“We believe that everybody means everybody! That means you and me, black, white, brown, he, she, they all means we!” Like the equally intellectual Japanese-American musician Kishi Bashi – who also released his new album Omoiyari on Friday – Sinkane founder Ahmed Gallad is coming to terms with his dual-nationality on his new record.
Born in London to Sudanese parents, he lived in Sudan in his early childhood before his parents took him to the United States in a politically-motivated panic. This move meant that Ahmed Gallad has been confused by his identity for a long time. In a recent interview, he stated that ignorant people often impulsively observe: “You’re not quite Sudanese, or you act like a white person”. But two recent incidents in his two home countries of Sudan (the oust of three-decades long dictator Omar-al-Bashir) and United States (the Muslim ban and Mexican border wall) have made the third culture kid analyse his own mixed heritage and question why cultures need to fight each other, when in the end we’re all just warm-blooded humans all aiming to survive and be happy.
The title of Sinkane’s new seventh album Dépaysé encapsulates Gallad’s thoughts on lost identities, as it’s a French word that means to be disorientated by homelessness. Although he wrote the album in solitude because it’s his most personal lyrics to date, musically the project is made up of members from all over the world, adhering to the world unity concept of the record. This band production this time is really evident with the album’s large inclusion of instrumental and percussive layers – gritty rock-funk guitars, blues organ, sequences of psychedelic magic, electronic synth swirls and reggae fusion rhythms – as well as the backing harmonies and addition of female vocalists.
The album begins with the powerful The Go! Team-reminiscent ‘Everybody’. The track paints a picture of Ahmed Gallad’s thoughts immediately after the 2017 predecessor Life & Livin It. He watches the “mornin’ news” and grieves at “some bodies called before they’re due” but then gains strength and a new perspective. An epiphany moment that is reflected in the brilliant last verse; essentially a list of all the people he feels mercy for.
His list is not just reserved for victims but pity is also shown to bigots, supremacists and nostalgia-obsessives. A comment on Donald Trump’s presidency and Brexit is made in the lines: “Mercy to the ones who keep wishing that we still lived like way back when. Mercy to the ones who keep sayin’ to Make America Great Again”. It’s Sinkane’s bid to show that the answer is not to fight back with anger but to attempt to bring some kind of solidarity. “Don’t you know we’re all on the same team?”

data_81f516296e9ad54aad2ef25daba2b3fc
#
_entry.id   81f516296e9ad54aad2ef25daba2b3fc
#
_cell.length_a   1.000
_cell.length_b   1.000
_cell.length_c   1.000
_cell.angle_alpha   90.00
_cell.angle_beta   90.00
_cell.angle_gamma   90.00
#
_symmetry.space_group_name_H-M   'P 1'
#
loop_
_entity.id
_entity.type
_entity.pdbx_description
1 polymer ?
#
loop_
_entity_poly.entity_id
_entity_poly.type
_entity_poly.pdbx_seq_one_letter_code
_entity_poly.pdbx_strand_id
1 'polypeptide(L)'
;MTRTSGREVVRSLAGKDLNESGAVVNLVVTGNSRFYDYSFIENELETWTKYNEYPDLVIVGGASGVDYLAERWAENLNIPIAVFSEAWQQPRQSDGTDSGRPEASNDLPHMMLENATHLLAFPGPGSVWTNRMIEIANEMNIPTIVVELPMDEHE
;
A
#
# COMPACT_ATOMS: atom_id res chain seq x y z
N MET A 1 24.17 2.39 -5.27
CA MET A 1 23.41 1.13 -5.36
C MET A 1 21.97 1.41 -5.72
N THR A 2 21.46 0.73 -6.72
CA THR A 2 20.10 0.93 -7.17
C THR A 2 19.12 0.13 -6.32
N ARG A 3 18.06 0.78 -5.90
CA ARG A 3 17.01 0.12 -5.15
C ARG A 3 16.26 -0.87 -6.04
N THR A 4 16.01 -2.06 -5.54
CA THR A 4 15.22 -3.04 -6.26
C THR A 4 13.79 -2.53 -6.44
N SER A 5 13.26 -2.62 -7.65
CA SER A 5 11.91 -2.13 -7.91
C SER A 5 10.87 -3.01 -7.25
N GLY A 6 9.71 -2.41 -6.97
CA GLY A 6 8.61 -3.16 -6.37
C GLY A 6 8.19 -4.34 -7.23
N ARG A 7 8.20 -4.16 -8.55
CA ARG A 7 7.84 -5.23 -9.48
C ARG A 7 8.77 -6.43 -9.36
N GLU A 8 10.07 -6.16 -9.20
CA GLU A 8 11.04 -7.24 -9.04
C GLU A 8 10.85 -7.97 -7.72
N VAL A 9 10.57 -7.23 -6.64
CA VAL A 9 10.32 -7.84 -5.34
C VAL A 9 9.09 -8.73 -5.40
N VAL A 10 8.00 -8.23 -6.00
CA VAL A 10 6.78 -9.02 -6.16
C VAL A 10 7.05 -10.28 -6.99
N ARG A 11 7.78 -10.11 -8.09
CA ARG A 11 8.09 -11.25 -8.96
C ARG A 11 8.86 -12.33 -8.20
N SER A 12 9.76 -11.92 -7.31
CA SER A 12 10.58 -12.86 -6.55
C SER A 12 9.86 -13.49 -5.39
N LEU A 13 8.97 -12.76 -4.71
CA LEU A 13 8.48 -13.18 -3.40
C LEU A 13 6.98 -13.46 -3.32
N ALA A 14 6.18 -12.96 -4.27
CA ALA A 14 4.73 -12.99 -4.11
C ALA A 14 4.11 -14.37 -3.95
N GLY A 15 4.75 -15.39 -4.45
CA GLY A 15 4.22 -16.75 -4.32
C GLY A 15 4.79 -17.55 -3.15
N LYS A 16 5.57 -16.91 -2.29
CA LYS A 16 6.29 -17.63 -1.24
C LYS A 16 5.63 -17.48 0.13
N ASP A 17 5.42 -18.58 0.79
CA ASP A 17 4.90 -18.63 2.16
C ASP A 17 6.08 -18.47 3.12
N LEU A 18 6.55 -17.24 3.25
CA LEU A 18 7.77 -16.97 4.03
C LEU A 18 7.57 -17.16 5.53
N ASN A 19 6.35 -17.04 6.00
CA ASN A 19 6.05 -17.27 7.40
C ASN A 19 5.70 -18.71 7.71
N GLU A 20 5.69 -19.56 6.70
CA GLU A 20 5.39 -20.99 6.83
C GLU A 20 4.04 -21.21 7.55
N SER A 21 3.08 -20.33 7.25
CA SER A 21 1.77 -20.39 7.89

‘Everybody’ also briefly comments on Ahmed Gallad’s struggling relationship with God; “On judgement day. I’ll look God in the eye. And I’ll ask “Why?” This questioning of the Lord’s actions is evident on many other tracks. One of the most shortest and contemporary sounding songs on the record ‘Everyone’, Sinkane talks about how love can transcend all discrimination – an idea that’s also embraced on the blip-heavy psychedelic-reggae serenade ‘Mango’ – and points out that “our “love “obeys no God” and “No religion can’t stop this love.”
While on the clappy ‘On Being’, one of the many tracks that delightfully uses harmonies and backing singers to great effect, Sinkane conveys the message that hate is spread through a lack of truth and that lies are a powerful tool of oppression. “Obsessed with searching to find another myth to justify” and “What’s real or faith? What is fate. Oh lord.” are perhaps lines that touch upon his own faith.
However, the biggest religious doubt is on ‘Stranger’. A bouncy-reggae anthem, that sounds like it could be performed as a protest march. portrays a character that routinely follows all his Islamic responsibilities but is dissatisfied with its lack of visible rewards. “So I get down on my knees. I bow down facing East. Starve myself to know you better. Hoping that I would find my peace. But still I felt incomplete.”
The most touching and important tracks on Dépaysé are perhaps the traditional African song ‘Ya Sudan’ and the electrifying blues-funk extravaganza title track ‘Dépaysé’ because of the personal stories behind their existence. The latter features Arabic lyrics because it’s based on a dream that Sinkane had of his father singing in the nocturnal streets of the city of Omdurman in his native Sudan. His father repetitively sung “I am your life. And all of our lives” in his native tongue and this brought Ahmed Gallad the inspiration for his unity-concept new record. While ‘Ya Sudan’ is both an appreciation of his original cultural background and his Sudanese family, it also acts a cheerful welcome to the nation’s new era beyond the previous dictatorship.
Dépaysé is a seamless progression from 2017’s Life & Livin’ It due to it’s party atmosphere, energetic and easy-to-digest sing-along songs and lyrics that aim to encourage universal hope. The difference is that this time they have a more interesting personal agenda behind them. With it’s sunny dance-inducing rhythms being released at the beginning of the summer, listening to Sinkane’s new record is undeniably a great way to begin the season.
Dépaysé is out now on City Slang.